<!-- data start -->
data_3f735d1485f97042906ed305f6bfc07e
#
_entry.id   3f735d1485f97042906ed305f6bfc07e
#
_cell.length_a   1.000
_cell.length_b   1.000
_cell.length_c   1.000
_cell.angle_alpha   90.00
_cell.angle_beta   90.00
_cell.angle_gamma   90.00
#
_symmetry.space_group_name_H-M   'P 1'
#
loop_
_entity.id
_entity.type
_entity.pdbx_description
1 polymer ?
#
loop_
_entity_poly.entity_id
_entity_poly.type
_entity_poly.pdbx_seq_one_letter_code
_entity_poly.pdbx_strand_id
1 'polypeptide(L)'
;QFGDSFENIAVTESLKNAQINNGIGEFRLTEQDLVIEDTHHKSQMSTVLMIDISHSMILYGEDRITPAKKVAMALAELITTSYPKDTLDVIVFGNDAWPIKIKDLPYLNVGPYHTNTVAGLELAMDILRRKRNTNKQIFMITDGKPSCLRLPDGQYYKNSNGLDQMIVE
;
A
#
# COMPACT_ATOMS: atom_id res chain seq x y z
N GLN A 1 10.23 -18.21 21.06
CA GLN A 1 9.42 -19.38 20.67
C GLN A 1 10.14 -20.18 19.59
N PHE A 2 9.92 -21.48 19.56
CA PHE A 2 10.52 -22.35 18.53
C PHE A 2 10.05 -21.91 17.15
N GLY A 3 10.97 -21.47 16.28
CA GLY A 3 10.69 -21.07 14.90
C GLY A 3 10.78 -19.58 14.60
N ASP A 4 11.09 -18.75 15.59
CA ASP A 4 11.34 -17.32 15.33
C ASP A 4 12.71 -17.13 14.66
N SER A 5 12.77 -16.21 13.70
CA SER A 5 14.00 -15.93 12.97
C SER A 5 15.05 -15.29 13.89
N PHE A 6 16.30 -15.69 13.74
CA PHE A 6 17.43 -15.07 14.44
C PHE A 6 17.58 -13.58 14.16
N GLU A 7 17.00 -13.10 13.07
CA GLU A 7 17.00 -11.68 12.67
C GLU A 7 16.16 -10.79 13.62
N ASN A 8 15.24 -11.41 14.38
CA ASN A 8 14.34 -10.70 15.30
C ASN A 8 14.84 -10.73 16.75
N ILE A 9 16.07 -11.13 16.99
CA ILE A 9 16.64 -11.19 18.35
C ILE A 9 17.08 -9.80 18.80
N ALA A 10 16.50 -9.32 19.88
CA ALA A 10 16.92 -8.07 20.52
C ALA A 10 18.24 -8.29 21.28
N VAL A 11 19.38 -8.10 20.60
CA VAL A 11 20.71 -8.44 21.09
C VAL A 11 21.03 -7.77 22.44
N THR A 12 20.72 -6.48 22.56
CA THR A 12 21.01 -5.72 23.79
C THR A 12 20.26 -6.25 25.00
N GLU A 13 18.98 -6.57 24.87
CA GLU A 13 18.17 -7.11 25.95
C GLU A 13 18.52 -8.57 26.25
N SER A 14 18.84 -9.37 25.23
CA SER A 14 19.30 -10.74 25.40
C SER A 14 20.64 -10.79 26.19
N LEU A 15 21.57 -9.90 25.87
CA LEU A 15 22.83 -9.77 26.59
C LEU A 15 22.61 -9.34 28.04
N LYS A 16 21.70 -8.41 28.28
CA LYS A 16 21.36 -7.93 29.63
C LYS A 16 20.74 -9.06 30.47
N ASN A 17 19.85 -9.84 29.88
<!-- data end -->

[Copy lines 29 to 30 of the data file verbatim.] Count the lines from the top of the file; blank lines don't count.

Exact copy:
#
# COMPACT_ATOMS: atom_id res chain seq x y z